I saw in the paper the other day that Republican candidate for governor Chandler Woodcock has qualified to run as a clean elections candidate, and a rival in the primaries, Peter Mills, has submitted his $5.00 clean elections checks to qualify. Woodcock boasted that his clean elections status meant he could not be corrupted by special interests. His other rival, David Emery is running on private donations, as are Governor Baldacci and his primary opponent Chris Miller. Green candidate Pat LaMarche has submitted her checks to qualify as a Clean Elections Candidates, and some of the independent candidates will likely meet their later deadline.
What does this tell me? It tells me that in Maine, at least, people on the right are finally acknowledging that progressive values are Maine values.
Progressives believe in a government that invests in our communities' future and ensures fair treatment and opportunity for everyone. You can only do that with a democratic government, accountable to citizens, not special interests. Thus progressives have been at the heart of every major governmental reform movement in our nation's history, whether it was breaking up corrupt Democratic Party machines in large cities in the early twentieth century or passing federal campaign finance laws in the wake of the abuses of the Republicans in the Nixon administration.
George W. Bush, at an exclusive dinner event, said: "What an impressive crowd: the haves, and the have-mores. Some people call you the elite; I call you my base." Republican candidates routinely boast about their campaign fund-raising. Perhaps the Republicans' proudest achievement is the gigantic slush fund created by lobbyist Jack Abramoff, former House Majority Leader Tom DeLay, and power brokers like Grover Norquist. Republican Senator Tom Coburn predicts that at least six Members of Congress and one Senator will end up in prison for their involvement in this ambitious bribery and money-laundering scheme.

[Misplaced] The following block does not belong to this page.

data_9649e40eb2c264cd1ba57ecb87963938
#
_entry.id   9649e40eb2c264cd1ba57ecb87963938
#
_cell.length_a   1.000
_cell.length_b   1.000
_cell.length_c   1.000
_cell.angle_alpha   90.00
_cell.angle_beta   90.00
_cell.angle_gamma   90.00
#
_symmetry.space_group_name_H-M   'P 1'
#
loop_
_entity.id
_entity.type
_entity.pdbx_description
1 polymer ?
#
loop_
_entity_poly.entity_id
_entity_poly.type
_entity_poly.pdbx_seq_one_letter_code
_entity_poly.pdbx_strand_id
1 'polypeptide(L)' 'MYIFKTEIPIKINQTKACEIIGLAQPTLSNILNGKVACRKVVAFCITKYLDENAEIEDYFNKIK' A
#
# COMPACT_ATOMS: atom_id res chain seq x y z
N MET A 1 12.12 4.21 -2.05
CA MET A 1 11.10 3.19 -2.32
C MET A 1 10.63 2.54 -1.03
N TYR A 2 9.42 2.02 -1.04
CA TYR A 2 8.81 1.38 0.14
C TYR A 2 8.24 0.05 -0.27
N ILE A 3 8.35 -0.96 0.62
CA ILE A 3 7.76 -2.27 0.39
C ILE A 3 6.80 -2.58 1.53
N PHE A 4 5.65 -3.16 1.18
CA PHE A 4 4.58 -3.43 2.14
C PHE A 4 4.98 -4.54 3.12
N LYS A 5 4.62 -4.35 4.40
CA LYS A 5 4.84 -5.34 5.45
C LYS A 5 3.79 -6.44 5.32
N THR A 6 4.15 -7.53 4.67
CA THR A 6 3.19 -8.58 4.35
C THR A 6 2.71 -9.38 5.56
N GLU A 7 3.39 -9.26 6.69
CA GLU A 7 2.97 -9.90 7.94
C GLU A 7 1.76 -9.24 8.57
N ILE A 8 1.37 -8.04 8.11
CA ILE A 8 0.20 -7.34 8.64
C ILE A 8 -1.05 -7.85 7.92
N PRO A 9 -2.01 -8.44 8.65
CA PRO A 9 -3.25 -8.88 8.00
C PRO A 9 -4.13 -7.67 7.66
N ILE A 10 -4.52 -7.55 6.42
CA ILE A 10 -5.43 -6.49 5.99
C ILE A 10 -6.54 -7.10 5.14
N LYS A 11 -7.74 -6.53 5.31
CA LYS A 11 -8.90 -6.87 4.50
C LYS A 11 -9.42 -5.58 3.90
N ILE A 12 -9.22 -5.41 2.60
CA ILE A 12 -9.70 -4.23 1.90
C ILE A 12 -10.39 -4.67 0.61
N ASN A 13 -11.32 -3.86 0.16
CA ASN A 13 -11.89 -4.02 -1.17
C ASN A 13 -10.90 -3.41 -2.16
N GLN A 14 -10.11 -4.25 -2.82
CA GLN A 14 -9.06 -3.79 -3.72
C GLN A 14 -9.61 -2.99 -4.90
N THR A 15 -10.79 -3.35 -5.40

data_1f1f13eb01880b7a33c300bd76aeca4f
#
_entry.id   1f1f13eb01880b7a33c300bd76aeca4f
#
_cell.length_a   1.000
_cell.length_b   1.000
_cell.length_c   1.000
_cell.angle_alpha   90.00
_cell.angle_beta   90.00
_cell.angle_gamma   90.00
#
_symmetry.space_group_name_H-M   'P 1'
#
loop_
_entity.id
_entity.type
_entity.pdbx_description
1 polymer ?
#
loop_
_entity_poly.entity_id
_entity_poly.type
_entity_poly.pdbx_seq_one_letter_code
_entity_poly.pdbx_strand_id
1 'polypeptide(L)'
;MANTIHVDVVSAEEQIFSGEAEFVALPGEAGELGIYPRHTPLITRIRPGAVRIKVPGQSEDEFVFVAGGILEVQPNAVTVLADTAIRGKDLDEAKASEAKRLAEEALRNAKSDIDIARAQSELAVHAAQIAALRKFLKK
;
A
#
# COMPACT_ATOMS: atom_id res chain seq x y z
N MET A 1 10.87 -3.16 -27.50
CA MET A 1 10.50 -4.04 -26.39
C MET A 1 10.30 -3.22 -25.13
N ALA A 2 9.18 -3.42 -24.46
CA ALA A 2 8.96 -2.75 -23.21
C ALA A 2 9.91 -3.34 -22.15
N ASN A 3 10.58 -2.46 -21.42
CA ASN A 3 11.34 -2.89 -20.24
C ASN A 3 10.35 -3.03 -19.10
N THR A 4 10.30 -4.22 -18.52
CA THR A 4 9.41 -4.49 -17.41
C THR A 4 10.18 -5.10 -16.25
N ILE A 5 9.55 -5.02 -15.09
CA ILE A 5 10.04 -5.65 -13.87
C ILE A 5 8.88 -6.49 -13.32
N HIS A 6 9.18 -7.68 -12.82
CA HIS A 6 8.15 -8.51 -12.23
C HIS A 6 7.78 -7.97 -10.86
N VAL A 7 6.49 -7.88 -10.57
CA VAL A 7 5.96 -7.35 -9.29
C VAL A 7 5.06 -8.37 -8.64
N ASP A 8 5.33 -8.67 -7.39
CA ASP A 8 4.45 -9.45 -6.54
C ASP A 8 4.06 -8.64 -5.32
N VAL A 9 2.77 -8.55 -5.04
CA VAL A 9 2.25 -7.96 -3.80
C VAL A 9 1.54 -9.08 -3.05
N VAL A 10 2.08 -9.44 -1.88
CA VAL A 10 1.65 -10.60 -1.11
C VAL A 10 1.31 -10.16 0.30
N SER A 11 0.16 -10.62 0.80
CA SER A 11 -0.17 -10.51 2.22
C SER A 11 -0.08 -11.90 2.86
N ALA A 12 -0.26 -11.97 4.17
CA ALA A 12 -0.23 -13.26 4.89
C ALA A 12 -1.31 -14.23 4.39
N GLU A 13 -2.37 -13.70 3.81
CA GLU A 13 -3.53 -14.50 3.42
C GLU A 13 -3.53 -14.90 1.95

The result of this corrupt system is legislation written by the lobbyists, for their clients. For example, the prescription drug bill that created Medicare Part D was an enormous gift to the drug companies. A clean system would have allowed the government to negotiate for lower drug prices, as the U.S. Department of Veterans Affairs already does. This would have saved taxpayers tens of billions of dollars.
Similarly, Bush's energy bill was chock full of goodies for the oil, gas, coal, and nuclear industries that so generously financed his campaigns. There was little left for investment in the sustainable, renewable energy sources, which could ultimately eliminate our dependence on foreign oil.
The battle for the original Maine Clean Elections Law was led by a center-left coalition that included Maine Common Cause, Dirigo Alliance, Maine People's Alliance, League of Women Voters of Maine, Maine AFL-CIO, Peace Action Maine, Natural Resources Council of Maine, and Maine AARP. At that time, voters of all political persuasions agreed that this would produce a more responsive, effective government.
Responsible citizens all across the State are helping to strengthen Maine Clean Elections by checking the boxes on their Maine Income Tax returns to allocate $3.00 of their Maine taxes to support this fund. This year every tax client I worked with agreed to check that box, once I explained what it was for. Mainers still support Clean Elections. Learn more about how it works at www.mainecleanelections.org. And you could send in your own check to the Maine Clean Elections Fund!
Now, ten years later, 80% of all legislative candidates are running as clean elections candidates, and Republicans are running for governor as clean elections candidates. The leaders are finally catching up with the people!